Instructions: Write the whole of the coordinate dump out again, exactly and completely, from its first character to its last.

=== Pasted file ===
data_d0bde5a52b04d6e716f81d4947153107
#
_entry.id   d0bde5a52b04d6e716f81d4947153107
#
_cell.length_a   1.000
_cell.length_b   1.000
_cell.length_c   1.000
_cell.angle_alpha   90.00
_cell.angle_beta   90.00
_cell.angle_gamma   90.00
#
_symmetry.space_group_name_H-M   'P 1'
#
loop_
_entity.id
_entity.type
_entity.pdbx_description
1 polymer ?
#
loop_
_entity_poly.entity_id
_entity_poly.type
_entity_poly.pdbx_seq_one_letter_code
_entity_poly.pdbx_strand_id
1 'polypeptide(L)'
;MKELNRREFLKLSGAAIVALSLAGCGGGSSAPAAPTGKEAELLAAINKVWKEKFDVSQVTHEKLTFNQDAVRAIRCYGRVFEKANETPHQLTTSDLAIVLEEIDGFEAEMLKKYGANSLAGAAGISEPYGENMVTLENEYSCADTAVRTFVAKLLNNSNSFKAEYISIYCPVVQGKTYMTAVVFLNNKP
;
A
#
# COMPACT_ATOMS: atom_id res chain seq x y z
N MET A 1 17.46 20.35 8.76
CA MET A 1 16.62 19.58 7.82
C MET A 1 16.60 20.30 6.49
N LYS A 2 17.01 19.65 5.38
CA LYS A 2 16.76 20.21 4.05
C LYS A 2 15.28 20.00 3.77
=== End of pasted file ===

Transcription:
data_d0bde5a52b04d6e716f81d4947153107
#
_entry.id   d0bde5a52b04d6e716f81d4947153107
#
_cell.length_a   1.000
_cell.length_b   1.000
_cell.length_c   1.000
_cell.angle_alpha   90.00
_cell.angle_beta   90.00
_cell.angle_gamma   90.00
#
_symmetry.space_group_name_H-M   'P 1'
#
loop_
_entity.id
_entity.type
_entity.pdbx_description
1 polymer ?
#
loop_
_entity_poly.entity_id
_entity_poly.type
_entity_poly.pdbx_seq_one_letter_code
_entity_poly.pdbx_strand_id
1 'polypeptide(L)'
;MKELNRREFLKLSGAAIVALSLAGCGGGSSAPAAPTGKEAELLAAINKVWKEKFDVSQVTHEKLTFNQDAVRAIRCYGRVFEKANETPHQLTTSDLAIVLEEIDGFEAEMLKKYGANSLAGAAGISEPYGENMVTLENEYSCADTAVRTFVAKLLNNSNSFKAEYISIYCPVVQGKTYMTAVVFLNNKP
;
A
#
# COMPACT_ATOMS: atom_id res chain seq x y z
N MET A 1 17.46 20.35 8.76
CA MET A 1 16.62 19.58 7.82
C MET A 1 16.60 20.30 6.49
N LYS A 2 17.01 19.65 5.38
CA LYS A 2 16.76 20.21 4.05
C LYS A 2 15.28 20.00 3.77